Life at 335 Pounds
How one woman lost 150 pounds and found her freedom
Nancy Sheppard had never had a weight problem. Growing up, she was one of those girls who ate what she wanted and didn't think twice about stopping for fast food or adding additional bread items to her meals.
As a junior in High School, Nancy was diagnosed with severe Attention Deficit Disorder. The medications doctors began prescribing brought Nancy's appetite to an all-time low. Through the rest of her young educational life, meals would be routinely skipped or barely picked at. When Nancy graduated high school in 2001, she weighed about 190. Because of her large and proportionate frame, 190 appeared thin and healthy.
Around this same time, Nancy's doctors finally settled on a medication to treat her ADD and what followed was something Nancy wasn't prepared for; a slow return of her appetite.
This is not a story about Nancy at 190. This is a story about Nancy at 335, and how the Navy's Tricare Standard program, which funded Bariatric Surgery, helped her to become Nancy at 185.
How It Started
After high school, Nancy made her way to college, and like many college freshmen, Nancy gained 15 pounds. However, unlike many of her peers, Nancy didn't gain that weight through a liquid diet. She had settled into a relatively lethargic routine and was no longer skipping any meals. Nancy's weight continued to yo-yo over the next five years while Nancy was trying to "find herself" and the direction she wanted to take in life.
In March 2006, while working in a musical instrument store, a young man came in to look at guitars. He was tall, and handsome, with striking blue-green eyes. For Nancy, it was love at first sight. By August they had moved in together and by June of the following year they were married. But wedded bliss didn't bring with it cooking skills, so the couple relied mostly on fast food. Nancy walked down the aisle at 250 pounds.
Mere weeks after the wedding, Nancy found out she was pregnant. She went off her ADD medication and concentrated on the baby.
"My pregnancy with Emory was a very difficult one," said Nancy. "I was getting sick at least five times a day and often ending up in the ER for dehydration, while also struggling with preeclampsia."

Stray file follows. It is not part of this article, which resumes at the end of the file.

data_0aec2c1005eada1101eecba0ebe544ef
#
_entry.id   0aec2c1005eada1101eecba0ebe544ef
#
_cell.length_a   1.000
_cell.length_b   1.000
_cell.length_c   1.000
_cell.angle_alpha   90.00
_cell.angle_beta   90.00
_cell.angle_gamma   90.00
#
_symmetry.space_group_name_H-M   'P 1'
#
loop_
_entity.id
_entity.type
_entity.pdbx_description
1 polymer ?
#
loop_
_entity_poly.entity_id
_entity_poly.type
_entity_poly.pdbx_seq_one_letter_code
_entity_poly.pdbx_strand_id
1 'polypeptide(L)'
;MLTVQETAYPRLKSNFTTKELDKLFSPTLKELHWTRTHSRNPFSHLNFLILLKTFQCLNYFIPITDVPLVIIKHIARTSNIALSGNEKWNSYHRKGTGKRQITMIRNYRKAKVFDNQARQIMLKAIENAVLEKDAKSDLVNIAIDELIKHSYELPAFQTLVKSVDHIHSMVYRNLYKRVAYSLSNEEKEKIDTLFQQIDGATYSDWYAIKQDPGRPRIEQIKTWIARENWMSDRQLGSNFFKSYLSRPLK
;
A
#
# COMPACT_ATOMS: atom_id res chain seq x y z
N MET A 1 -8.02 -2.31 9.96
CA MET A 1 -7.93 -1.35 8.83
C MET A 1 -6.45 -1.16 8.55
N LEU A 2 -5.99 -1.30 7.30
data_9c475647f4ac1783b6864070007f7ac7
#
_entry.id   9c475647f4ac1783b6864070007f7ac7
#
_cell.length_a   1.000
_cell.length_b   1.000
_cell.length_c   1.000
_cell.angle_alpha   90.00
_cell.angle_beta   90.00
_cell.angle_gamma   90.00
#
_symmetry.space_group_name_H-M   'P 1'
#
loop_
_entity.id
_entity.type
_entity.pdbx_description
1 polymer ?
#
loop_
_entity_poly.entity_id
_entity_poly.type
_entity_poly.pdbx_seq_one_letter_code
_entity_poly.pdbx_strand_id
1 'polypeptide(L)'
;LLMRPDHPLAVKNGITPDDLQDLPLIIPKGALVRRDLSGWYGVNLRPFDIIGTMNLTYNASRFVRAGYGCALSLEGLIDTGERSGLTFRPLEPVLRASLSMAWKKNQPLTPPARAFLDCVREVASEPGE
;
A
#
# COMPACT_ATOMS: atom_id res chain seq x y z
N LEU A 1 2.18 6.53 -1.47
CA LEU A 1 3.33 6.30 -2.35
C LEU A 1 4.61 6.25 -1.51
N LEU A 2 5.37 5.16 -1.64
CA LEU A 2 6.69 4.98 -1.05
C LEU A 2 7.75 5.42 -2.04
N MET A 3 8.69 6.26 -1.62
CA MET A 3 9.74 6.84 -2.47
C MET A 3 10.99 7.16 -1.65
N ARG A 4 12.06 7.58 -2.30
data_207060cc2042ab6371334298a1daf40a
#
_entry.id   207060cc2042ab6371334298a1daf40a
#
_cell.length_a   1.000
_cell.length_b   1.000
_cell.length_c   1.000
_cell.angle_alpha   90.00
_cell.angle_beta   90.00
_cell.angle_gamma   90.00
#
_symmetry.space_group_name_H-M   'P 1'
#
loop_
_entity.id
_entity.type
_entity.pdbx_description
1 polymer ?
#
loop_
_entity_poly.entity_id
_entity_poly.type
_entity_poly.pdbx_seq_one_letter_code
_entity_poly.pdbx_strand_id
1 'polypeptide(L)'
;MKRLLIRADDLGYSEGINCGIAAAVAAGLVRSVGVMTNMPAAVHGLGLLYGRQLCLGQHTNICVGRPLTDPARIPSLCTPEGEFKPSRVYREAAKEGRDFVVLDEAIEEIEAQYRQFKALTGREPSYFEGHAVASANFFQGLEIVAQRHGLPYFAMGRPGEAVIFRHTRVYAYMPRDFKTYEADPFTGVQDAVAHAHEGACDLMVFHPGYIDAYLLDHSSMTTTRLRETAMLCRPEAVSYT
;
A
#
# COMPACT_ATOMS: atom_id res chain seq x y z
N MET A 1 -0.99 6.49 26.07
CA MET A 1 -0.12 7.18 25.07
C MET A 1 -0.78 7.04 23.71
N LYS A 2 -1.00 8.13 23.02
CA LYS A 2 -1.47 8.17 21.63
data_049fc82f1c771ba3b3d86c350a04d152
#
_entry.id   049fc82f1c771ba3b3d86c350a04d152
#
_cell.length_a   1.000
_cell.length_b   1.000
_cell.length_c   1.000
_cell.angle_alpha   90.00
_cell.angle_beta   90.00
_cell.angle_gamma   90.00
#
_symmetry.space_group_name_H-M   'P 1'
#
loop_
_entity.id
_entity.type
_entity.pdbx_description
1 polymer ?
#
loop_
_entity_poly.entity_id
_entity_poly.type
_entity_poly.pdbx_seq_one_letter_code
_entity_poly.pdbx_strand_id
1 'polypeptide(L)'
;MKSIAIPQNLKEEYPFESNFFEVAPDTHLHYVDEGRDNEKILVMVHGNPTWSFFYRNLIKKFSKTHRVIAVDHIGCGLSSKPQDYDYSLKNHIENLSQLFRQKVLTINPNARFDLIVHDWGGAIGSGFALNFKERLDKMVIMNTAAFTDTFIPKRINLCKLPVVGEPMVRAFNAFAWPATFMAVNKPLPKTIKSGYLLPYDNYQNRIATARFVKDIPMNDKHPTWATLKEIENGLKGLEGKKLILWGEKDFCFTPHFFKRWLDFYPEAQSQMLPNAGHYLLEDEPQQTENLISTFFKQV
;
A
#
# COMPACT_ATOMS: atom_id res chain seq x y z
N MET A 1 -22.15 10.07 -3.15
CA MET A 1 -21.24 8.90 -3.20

On top of this, Nancy couldn't keep up with the physical demands of working at the music store. She opted instead to go to work with her husband Josh at the travel agency call center.
Then disaster struck again. In December of 2007 Josh was laid off and Nancy was put on temporary leave without pay due to the amount of absences her difficult pregnancy had caused. The couple was forced to give up their apartment as well as their health insurance and move in with Nancy's parents.
The doctors informed the Sheppard's that they suspected their baby was having trouble swallowing, which led Nancy to believe that the baby had inherited Pierre Robin Sequence, a disease she was diagnosed with when she was born.
"It was a very terrifying time," said Nancy. "Josh was able to get another job pretty quickly, but we both made the mutual decision that the best thing for our family would be for Josh to enlist in the Navy."
In February, Emory was born, and it was confirmed their daughter had Pierre Robin Sequence. From that moment on, Nancy wasn't thinking about herself. Her baby spent the first month and a half in the Neonatal Intensive Care Unit due to breathing difficulties and feeding issues. She came home from the hospital, still using a feeding tube and requiring specialized equipment. Their daughter also suffered from colic and acid reflux during her first six months of life. It was clear Nancy would not be able to return to work. Her daughter needed her to be a full time mom. At 272 pounds, Nancy knew her weight wasn't going anywhere anytime soon.
By October 2008, things were looking up. Emory had her cleft palate repaired and 10 days later Josh left for the Navy. And two weeks after that, Nancy found out she was pregnant with their second child.
"When Josh completed boot camp, we moved with him to Annapolis, Md., so he could attend "A" school at Fort Meade," said Nancy. "Because of my previous Preeclampsia and Pierre Robin Sequence, I was considered high risk."
Fortunately, this pregnancy wasn't plagued with the same difficulties that haunted Nancy's first pregnancy. There were no signs of Pierre Robin Sequence and she did not have any issues with preeclampsia. Her amazing son, Benjamin, was born in June 2009. The Sheppard's made the decision that their family was complete and Nancy had a bilateral tubal ligation.